Guaranteed Income Programs Like Magnolia Mothers Trust Are Helping Black Single Mothers Support Their Families

The program in Jackson, Mississippi is one of several helping the poorest Black single moms take care of their children.

A mother and her two daughters having a good time outdoors eating pizza together.
Photo: Kristen Curette & Daemaine Hines/Stocksy

One of the poorest and most underserved states in the Union for the African American community is not where you'd expect to find the longest-running guaranteed income program. Magnolia Mother's Trust gives Black single mothers in Jackson, Mississippi, $1,000 a month for one year, no strings attached.

The program provides 20 Black mothers living in extreme poverty in Jackson with much-needed guaranteed income. The first disbursements were made in December of 2018, funded by a grant from the Economic Security Project. A second year of the program started in March of 2020, with 110 moms participating.

Mississippi is not a state with a history of help available for Black single mothers. Sadly, it echoes what happens all across the U.S., as Black mothers face a "poverty tax" which threatens their stability and ability to pursue bettering life goals.

"Magnolia Mother's Trust should be a bigger program," says Maleeka Hollaway, a single mother, and entrepreneur.

"They say the average American family could benefit from an extra $500 a month. So many mothers could benefit from having an extra $1,000 a month to care for themselves and their families," says Hollaway. "Basic necessities like electricity, gas, rent, clothing, and food are often hard to come by for Black single mothers when every piece of income is allocated before the check hits the bank. I believe it's worth trying to see how a larger fund could help progress these families."

Guaranteed Income Programs Are Just a Start

The fourth cohort of mothers for Magnolia Mother's Trust began in May 2022. The stories being shared are inspiring. Eighty-two percent of the women who participated feel more hopeful about their children's futures, and 76.2% reported that with money from the program, they could take their children on trips, pay for extracurricular activities, and afford school supplies.

Similarly, the Jeremiah Program is a nonprofit organization working to help single mothers and their children disrupt the cycle of poverty. The program offers assistance in nine cities and has helped more than 1,500 single mothers in Austin, Baltimore, Brooklyn, New York, Boston, Fargo, Las Vegas, Rochester, and Minneapolis-Saint Paul this year.

The Jeremiah Program was founded 24 years ago, helping more than 4,000 single mothers since its inception.

In New York City, The Bridge Project, launched in June 2021 by The Monarch Foundation, gives mothers of infants and expectant mothers $500 or $1,000 per month for three years. This guaranteed income fund is designed to support low-income mothers in New York City during the first 1,000 days of their children's lives by providing consistent, unconditional cash biweekly. The first cohort was 100 mothers, and 500 in the second.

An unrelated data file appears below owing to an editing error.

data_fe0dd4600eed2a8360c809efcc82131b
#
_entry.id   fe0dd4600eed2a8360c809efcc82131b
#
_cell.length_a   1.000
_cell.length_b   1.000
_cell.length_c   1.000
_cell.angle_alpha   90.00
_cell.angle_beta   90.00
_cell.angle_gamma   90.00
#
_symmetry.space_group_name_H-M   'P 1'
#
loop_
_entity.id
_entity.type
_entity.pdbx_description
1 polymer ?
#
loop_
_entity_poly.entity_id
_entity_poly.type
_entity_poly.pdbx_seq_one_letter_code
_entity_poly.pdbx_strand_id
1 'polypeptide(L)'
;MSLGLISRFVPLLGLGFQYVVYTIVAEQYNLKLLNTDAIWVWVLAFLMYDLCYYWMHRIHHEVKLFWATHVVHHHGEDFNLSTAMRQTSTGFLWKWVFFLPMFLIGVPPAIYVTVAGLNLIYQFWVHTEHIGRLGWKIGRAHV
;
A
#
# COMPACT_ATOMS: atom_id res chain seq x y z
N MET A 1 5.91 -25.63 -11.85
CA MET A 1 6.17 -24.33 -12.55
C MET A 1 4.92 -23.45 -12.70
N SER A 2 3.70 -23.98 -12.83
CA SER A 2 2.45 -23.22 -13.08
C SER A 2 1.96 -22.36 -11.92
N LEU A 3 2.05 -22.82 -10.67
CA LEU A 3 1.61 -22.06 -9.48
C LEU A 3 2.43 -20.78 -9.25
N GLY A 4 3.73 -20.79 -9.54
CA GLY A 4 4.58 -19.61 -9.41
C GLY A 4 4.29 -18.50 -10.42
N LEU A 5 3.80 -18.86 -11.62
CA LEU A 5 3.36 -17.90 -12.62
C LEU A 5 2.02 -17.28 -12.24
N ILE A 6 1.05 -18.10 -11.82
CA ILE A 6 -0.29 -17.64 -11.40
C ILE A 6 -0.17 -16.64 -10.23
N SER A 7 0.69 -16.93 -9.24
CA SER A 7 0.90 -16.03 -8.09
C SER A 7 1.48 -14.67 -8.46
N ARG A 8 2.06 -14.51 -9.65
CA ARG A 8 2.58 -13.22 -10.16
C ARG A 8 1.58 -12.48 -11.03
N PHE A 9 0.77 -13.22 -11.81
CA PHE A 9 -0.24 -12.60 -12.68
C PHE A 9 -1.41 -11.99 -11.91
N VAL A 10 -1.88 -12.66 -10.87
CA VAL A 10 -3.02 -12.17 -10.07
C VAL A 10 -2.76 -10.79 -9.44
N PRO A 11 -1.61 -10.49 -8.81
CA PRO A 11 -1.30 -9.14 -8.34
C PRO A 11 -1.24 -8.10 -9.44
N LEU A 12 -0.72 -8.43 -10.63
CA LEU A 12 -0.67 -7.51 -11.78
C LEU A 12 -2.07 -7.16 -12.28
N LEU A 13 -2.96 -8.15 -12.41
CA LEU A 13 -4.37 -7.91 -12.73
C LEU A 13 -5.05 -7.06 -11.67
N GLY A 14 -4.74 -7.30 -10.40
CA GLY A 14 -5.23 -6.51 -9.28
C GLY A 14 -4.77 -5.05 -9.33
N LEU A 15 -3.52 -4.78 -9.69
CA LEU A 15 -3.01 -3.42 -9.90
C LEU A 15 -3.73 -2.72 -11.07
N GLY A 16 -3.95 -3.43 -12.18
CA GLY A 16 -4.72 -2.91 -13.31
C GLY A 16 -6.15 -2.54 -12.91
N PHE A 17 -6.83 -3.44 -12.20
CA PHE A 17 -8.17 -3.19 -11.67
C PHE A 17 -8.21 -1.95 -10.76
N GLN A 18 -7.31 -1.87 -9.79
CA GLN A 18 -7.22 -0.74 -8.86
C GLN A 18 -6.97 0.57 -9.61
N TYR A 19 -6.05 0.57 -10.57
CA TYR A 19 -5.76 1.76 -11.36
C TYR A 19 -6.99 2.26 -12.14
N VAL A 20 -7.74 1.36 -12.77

Many U.S. cities are experimenting with guaranteed income programs for single mothers, such as the In Her Hands fund in Georgia, aimed at helping low-income residents improve their financial security and create a path to a better life, but it's just a start.

"Becoming and remaining financially capable of taking care of your children affects mothers in many ways," says Twanna Gill, a mother, and entrepreneur.

"Having programs such as Magnolia Mother's Trust and others allows fellow moms to remove the stress and strain of worrying where their next meals will come from or how they will afford to keep the lights on. Now they can spend more time being present, and the children can participate in things outside of school," says Gill.

Black Single Mothers Need More Help

Other grants and assistance programs are available to Black single mothers, but it can be hard to apply for them while juggling work, children, and the busyness of life.

For Black single mothers who need and would like help, there's an underlining resentment and shaming when they ask for assistance. There need to be more programs that are easy to access and have no strings.

"I think these guaranteed income programs could be beneficial to mothers," says Eshonda Blue, a successful business owner who employs single mothers.

"I'm an employer and have a lot of employees who are single mothers that make just a little over minimum wage. I don't know how they do it, but they do it. I think more solutions are needed for Black single mothers."

With billions of dollars spent on war and foreign aid, more funds could be infused into guaranteed income and other assistance programs for Black single mothers.

Entrepreneurship is also an option but requires time and, in some cases, money to start. Side hustles and remote work can also help Black single mothers get the income they need without requiring a huge investment of time or initial capital.

More needs to be done to help a group that's been marginalized and had to endure systematic inequality for far too long.

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